posted by potrzebie at 10:49 PM on November 18 [11 favorites]


IS IT THE CASE THAT MAYBE THESE PAPERS WERE ACCEPTED AND PUBLISHED SARCASTICALLY?? AND THAT ALL THE ARTICLES COVERING THEIR CLAIMS ARE ALSO SARCASM??? I CAN'T TELL

ok sorry I'm done sorry I just cannot
posted by potrzebie at 10:51 PM on November 18 [2 favorites]


In NLP, detecting the difference between a sincere statement and a sarcastic statement poses a massive challenge when trying to find positive and negative sentiment in a statement. In other words, a sarcastic positive comment can be misinterpreted as a negative statement and vice versa. It makes it significantly harder to measure sentiment and identify complaints. It makes it harder to gage a review and otherwise assign appropriate remediations.
posted by Nanukthedog at 10:58 PM on November 18


I'm not sure if your explanation was directed at me, Nanukthedog, but yeah, an actual working near-universal usually-correct sarcasm detector would be worth its weight in gold. But what is in these papers is emphatically not that.
posted by potrzebie at 11:13 PM on November 18 [2 favorites]


Filter this.
posted by Cardinal Fang at 11:26 PM on November 18 [1 favorite]


I'm choosing to look at this in a positive light- as we're one step closer to having the AI's from Questionable Content.
posted by happyroach at 12:02 AM on November 19


floam, that link about culture and humor is somewhat interesting, but not very good. Keeps talking about Easterners when they mean China. And I have no idea whether all Westerners-- or all western cultures-- have similar attitudes about humor.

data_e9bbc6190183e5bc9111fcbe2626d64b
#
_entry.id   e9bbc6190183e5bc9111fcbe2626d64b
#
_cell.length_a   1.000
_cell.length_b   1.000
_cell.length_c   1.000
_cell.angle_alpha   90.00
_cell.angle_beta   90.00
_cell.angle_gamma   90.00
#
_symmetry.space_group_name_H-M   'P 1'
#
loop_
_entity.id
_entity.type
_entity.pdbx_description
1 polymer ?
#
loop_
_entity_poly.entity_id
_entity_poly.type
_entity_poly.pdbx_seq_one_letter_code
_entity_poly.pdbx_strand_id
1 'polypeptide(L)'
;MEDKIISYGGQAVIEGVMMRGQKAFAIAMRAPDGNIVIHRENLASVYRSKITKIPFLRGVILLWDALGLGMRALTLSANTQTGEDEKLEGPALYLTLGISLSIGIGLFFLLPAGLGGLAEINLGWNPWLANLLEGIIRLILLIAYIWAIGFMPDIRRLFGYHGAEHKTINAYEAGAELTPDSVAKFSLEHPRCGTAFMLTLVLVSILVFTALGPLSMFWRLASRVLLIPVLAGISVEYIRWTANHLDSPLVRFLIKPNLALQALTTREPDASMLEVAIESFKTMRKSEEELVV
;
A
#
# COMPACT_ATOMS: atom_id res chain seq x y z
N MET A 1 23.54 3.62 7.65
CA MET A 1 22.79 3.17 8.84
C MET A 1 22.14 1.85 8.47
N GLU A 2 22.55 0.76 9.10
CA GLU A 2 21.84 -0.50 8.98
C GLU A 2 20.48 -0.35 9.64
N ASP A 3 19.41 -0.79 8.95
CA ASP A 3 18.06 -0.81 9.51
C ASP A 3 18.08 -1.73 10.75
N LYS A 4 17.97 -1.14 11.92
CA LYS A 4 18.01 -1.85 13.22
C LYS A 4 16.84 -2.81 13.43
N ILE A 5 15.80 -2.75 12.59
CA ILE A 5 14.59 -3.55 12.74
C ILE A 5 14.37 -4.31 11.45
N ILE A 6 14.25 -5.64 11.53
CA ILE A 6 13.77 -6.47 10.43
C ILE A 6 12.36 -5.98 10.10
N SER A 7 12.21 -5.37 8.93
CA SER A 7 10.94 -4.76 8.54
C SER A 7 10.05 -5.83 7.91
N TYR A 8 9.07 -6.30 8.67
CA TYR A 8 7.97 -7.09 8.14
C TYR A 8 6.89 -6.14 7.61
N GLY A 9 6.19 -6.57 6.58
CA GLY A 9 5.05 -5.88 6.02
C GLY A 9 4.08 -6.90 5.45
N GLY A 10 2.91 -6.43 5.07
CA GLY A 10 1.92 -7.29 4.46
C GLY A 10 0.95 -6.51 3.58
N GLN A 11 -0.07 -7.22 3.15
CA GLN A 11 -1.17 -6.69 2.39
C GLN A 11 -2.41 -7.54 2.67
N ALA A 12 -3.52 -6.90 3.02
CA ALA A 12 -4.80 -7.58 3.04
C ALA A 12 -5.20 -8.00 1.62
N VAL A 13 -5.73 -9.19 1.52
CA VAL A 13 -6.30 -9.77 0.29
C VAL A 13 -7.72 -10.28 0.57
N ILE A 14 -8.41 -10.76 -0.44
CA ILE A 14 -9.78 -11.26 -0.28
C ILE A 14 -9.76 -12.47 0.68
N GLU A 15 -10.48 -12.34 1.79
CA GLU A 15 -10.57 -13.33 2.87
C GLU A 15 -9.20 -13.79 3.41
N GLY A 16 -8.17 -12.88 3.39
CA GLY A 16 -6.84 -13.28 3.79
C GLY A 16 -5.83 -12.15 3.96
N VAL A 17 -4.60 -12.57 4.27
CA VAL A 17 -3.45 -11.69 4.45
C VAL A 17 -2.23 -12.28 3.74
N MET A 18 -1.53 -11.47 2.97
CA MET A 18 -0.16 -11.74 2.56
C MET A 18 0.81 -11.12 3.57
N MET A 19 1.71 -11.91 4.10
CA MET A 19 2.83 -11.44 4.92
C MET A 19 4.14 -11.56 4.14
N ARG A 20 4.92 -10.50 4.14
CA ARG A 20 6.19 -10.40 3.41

The four styles of humor don't seem to include puns.
posted by Nancy Lebovitz at 12:13 AM on November 19 [1 favorite]


> ...if French speakers have a way of doing it that is never done among English speakers.

I found that in France, sarcastic statements are sometimes preceded by "Mais non, monsieur!"... Followed by something blatantly ironic, like "I'm happy to turn this car around because you forgot your passport at the hotel!" ... This works in English and German too of course, but it seems to be less common. Germanic languages also lack the highly specific hand-flappy gesture of pure harassment.
posted by kleinsteradikaleminderheit at 4:44 AM on November 19 [2 favorites]




I'd just like to say that my comment upthread was 100% sarcastic. And none of you caught it. Ha. AI THAT.
posted by Mchelly at 9:30 AM on November 19 [1 favorite]


If an actual working sarcasm interpreting ai is developed, we will simply roll out something more opaque and absurd, and the old sarcasm will be left to the robots.
posted by rodlymight at 9:37 AM on November 19


Yeah means Yeah

A friend in Israel pointed out that 6 of those are accurate in Hebrew.
posted by ErisLordFreedom at 9:38 AM on November 19 [1 favorite]


In other news, sarcastically praising the wisdom of Xi Jinping or repeating Communist Party slogans is about to get much more dangerous.
posted by acb at 9:42 AM on November 19 [4 favorites]